Choosing a college courseload can be a daunting task, especially for freshmen. Finding the right amount of hours and the right way to balance them can be tricky, much like planning how to juggle billiards balls. Get it right and you can accomplish something great. Get it wrong and you may very well get a very big bump in the head. Finding the right schedule involves planning how you will complete your degree plan in the most reasonable time possible, distributing difficult courses throughout the week, and considering how your schedule will have to fit around your life.
The first step is looking at your degree plan. Most majors involve having to take courses in a fairly specific order along with knocking out some basic courses along the way. Make a list of each semester with space to place your courses. Your prerequisites will need to be placed in the earlier semesters, meaning that survey courses or introductory science classes should come first. Do not think that you have to get these done right away, you only need to pass the courses at some point before you take the next course that requires them. Take a few of these “weedout courses” a semester while filling the rest of the schedule with other courses that your school requires that you know you can excel in. This means balancing out that semester that you take Chem 101 and Math 151 with a course in rock music history and bowling (insert other course that excites you here).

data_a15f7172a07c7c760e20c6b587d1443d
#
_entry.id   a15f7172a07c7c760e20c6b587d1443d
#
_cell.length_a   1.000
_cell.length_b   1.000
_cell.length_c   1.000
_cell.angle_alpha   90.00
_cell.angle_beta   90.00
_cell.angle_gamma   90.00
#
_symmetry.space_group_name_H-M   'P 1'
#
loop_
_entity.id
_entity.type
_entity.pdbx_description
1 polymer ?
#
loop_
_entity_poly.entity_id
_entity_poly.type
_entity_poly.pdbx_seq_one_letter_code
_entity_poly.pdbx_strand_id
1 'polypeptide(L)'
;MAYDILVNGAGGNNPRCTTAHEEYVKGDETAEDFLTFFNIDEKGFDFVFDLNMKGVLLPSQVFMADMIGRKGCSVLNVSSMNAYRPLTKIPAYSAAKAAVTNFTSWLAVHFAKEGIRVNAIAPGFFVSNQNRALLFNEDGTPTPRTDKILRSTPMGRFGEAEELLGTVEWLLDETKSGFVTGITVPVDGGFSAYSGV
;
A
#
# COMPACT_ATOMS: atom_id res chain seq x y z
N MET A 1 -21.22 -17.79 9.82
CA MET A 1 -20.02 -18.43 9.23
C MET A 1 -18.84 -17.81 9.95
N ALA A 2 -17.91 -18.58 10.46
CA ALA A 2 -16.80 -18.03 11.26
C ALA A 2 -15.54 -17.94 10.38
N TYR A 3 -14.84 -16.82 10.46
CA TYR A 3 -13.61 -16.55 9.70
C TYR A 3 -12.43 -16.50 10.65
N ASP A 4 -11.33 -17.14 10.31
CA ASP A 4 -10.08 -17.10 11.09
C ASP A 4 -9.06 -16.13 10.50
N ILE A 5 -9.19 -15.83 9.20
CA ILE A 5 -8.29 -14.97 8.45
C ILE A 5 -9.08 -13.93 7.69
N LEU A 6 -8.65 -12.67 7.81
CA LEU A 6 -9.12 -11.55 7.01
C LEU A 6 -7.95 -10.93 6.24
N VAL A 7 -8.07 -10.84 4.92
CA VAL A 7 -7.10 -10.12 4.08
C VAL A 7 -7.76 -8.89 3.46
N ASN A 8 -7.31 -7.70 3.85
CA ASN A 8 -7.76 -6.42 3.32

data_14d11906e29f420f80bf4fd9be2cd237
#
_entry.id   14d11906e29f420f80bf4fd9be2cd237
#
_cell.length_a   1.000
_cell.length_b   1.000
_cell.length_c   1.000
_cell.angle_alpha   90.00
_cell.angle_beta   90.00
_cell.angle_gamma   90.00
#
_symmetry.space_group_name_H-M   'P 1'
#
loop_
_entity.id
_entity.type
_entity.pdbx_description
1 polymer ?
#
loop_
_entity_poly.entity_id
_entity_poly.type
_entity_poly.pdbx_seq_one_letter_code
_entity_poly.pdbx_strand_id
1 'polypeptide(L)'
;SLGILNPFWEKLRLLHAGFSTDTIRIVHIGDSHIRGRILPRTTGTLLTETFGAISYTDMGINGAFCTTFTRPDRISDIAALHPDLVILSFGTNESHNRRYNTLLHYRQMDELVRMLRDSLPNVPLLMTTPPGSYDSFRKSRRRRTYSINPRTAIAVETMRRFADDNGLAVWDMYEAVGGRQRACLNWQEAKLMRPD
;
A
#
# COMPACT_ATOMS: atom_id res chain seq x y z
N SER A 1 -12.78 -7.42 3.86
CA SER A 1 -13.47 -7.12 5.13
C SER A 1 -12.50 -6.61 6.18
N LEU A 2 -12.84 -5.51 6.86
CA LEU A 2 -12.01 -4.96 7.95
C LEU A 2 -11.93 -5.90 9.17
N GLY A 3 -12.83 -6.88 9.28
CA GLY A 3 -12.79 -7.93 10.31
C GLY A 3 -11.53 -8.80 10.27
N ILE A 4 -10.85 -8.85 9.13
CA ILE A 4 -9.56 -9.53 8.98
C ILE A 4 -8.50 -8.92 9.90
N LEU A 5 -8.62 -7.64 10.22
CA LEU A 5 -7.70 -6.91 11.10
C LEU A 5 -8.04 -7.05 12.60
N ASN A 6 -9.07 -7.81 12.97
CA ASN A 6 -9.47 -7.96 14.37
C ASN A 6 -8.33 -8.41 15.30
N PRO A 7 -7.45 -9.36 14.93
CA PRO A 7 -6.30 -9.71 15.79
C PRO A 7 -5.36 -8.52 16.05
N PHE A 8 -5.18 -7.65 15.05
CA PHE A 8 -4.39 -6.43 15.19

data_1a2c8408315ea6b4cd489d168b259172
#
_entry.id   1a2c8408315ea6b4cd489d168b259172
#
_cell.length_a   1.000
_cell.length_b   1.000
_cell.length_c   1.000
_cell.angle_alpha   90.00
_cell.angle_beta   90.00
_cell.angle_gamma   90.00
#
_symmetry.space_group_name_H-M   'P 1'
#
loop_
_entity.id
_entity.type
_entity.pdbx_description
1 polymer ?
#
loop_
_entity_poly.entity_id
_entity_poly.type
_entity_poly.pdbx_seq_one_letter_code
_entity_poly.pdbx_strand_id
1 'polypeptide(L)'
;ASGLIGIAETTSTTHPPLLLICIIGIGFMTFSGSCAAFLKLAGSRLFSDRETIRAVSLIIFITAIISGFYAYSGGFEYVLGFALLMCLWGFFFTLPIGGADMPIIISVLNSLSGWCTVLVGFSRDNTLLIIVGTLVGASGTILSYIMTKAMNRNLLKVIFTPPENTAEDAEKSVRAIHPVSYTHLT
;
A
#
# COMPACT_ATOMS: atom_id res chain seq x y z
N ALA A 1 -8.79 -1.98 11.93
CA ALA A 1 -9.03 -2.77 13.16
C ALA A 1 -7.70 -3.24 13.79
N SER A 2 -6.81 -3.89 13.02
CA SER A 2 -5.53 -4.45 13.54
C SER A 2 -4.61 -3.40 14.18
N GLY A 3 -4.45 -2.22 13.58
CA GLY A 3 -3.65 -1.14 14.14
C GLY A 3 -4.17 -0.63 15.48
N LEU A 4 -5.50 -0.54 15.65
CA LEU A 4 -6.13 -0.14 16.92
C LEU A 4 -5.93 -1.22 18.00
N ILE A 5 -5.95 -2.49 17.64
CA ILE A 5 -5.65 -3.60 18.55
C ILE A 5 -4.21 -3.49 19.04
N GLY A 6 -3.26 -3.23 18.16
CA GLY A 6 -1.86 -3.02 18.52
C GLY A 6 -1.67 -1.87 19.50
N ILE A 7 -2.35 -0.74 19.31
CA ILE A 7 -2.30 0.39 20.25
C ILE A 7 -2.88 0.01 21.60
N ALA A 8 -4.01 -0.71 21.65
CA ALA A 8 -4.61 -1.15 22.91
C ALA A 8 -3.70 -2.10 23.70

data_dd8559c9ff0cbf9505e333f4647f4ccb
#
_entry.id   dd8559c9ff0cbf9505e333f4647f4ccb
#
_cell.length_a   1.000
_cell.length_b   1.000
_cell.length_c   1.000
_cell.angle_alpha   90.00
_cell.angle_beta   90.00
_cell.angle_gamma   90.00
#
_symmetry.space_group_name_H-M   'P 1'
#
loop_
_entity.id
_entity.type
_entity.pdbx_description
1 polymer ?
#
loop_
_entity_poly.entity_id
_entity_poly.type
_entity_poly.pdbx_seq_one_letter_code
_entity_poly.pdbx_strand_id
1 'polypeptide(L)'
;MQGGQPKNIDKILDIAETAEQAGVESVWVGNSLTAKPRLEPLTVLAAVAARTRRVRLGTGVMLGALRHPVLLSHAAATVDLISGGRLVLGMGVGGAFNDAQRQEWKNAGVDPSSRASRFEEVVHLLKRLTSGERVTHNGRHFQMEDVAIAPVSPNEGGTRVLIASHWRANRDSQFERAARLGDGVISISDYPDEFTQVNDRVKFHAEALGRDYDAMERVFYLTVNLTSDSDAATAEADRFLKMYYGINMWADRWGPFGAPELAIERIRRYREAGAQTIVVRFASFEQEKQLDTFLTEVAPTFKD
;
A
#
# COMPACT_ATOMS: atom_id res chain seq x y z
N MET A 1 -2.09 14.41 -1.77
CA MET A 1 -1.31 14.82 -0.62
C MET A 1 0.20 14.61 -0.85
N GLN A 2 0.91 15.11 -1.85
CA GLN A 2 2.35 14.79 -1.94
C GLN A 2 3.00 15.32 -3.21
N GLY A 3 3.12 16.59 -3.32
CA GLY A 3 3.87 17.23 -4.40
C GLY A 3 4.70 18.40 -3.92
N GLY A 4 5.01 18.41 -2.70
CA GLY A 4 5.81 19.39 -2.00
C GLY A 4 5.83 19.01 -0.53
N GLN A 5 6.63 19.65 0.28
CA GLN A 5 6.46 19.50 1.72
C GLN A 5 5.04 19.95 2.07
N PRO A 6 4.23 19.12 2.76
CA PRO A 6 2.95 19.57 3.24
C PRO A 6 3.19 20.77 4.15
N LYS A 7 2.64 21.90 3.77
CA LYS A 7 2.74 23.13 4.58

Next you need to figure out how to plan your week. Most students would suggest balancing difficult courses throughout the week so you do not burn out on certain days or have too many challenging tests or assignments on one day. Your school should have an online course registration system by now, and most schools allow students to view the class times and days a few days before actually registering. Take this to your advantage and start planning your week with backup options in case some classes you want fill up.
Of course you must also plan your schedule around your life. If you are not a morning person then scheduling 8 AM courses five days a week would obviously lead to the temptation of sleeping in. If you have a job in the evenings then morning classes might be crucial to give you a break to get ready and be at work on time. If you plan on going home on the weekends then you may look into the possibility of scheduling your classes so you have Fridays off, or at least being done by noon so you do not risk driving tired. You know what you will have to plan around, so schedule wisely.
Taking these basic rules into account will give you a great schedule nine times out of ten. Good luck getting the schedule you want and making grades. Study hard, but don’t forget to have a little fun here and there while you’re at it.